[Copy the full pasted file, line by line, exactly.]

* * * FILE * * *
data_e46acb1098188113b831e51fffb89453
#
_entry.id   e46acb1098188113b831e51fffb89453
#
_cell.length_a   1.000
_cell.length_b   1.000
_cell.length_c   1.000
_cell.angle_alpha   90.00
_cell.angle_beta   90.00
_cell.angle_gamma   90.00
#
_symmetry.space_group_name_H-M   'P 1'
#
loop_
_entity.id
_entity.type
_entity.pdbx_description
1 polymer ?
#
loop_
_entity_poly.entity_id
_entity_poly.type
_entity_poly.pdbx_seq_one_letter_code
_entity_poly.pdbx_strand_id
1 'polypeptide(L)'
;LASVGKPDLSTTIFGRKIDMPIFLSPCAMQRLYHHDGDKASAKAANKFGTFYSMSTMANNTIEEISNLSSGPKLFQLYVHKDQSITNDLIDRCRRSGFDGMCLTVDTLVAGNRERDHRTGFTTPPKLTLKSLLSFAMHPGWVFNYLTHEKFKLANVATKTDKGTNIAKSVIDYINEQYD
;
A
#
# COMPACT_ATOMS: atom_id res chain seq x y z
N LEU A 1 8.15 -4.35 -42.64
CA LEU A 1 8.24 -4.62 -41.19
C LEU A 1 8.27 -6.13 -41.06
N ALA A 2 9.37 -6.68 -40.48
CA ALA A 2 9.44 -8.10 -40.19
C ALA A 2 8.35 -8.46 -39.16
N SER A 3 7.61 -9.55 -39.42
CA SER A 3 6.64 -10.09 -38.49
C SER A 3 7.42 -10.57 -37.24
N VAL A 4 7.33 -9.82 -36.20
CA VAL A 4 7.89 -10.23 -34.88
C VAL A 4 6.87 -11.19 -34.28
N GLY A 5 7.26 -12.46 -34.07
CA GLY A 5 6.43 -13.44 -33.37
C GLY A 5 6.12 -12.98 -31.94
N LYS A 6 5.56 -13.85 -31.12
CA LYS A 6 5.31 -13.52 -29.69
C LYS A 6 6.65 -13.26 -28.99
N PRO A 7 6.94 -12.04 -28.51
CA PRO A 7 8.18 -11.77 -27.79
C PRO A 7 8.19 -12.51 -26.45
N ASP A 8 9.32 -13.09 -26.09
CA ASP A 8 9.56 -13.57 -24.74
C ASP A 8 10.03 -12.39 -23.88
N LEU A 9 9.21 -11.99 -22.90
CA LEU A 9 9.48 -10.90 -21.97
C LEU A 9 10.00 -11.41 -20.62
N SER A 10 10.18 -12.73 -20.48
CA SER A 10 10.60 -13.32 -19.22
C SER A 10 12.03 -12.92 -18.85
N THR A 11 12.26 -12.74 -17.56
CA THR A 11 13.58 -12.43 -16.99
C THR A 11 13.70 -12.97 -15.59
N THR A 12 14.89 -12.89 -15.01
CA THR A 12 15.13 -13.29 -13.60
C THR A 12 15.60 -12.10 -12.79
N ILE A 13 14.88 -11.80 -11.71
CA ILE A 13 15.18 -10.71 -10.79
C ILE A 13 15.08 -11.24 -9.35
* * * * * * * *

data_e46acb1098188113b831e51fffb89453
#
_entry.id   e46acb1098188113b831e51fffb89453
#
_cell.length_a   1.000
_cell.length_b   1.000
_cell.length_c   1.000
_cell.angle_alpha   90.00
_cell.angle_beta   90.00
_cell.angle_gamma   90.00
#
_symmetry.space_group_name_H-M   'P 1'
#
loop_
_entity.id
_entity.type
_entity.pdbx_description
1 polymer ?
#
loop_
_entity_poly.entity_id
_entity_poly.type
_entity_poly.pdbx_seq_one_letter_code
_entity_poly.pdbx_strand_id
1 'polypeptide(L)'
;LASVGKPDLSTTIFGRKIDMPIFLSPCAMQRLYHHDGDKASAKAANKFGTFYSMSTMANNTIEEISNLSSGPKLFQLYVHKDQSITNDLIDRCRRSGFDGMCLTVDTLVAGNRERDHRTGFTTPPKLTLKSLLSFAMHPGWVFNYLTHEKFKLANVATKTDKGTNIAKSVIDYINEQYD
;
A
#
# COMPACT_ATOMS: atom_id res chain seq x y z
N LEU A 1 8.15 -4.35 -42.64
CA LEU A 1 8.24 -4.62 -41.19
C LEU A 1 8.27 -6.13 -41.06
N ALA A 2 9.37 -6.68 -40.48
CA ALA A 2 9.44 -8.10 -40.19
C ALA A 2 8.35 -8.46 -39.16
N SER A 3 7.61 -9.55 -39.42
CA SER A 3 6.64 -10.09 -38.49
C SER A 3 7.42 -10.57 -37.24
N VAL A 4 7.33 -9.82 -36.20
CA VAL A 4 7.89 -10.23 -34.88
C VAL A 4 6.87 -11.19 -34.28
N GLY A 5 7.26 -12.46 -34.07
CA GLY A 5 6.43 -13.44 -33.37
C GLY A 5 6.12 -12.98 -31.94
N LYS A 6 5.56 -13.85 -31.12
CA LYS A 6 5.31 -13.52 -29.69
C LYS A 6 6.65 -13.26 -28.99
N PRO A 7 6.94 -12.04 -28.51
CA PRO A 7 8.18 -11.77 -27.79
C PRO A 7 8.19 -12.51 -26.45
N ASP A 8 9.32 -13.09 -26.09
CA ASP A 8 9.56 -13.57 -24.74
C ASP A 8 10.03 -12.39 -23.88
N LEU A 9 9.21 -11.99 -22.90
CA LEU A 9 9.48 -10.90 -21.97
C LEU A 9 10.00 -11.41 -20.62
N SER A 10 10.18 -12.73 -20.48
CA SER A 10 10.60 -13.32 -19.22
C SER A 10 12.03 -12.92 -18.85
N THR A 11 12.26 -12.74 -17.56
CA THR A 11 13.58 -12.43 -16.99
C THR A 11 13.70 -12.97 -15.59
N THR A 12 14.89 -12.89 -15.01
CA THR A 12 15.13 -13.29 -13.60
C THR A 12 15.60 -12.10 -12.79
N ILE A 13 14.88 -11.80 -11.71
CA ILE A 13 15.18 -10.71 -10.79
C ILE A 13 15.08 -11.24 -9.35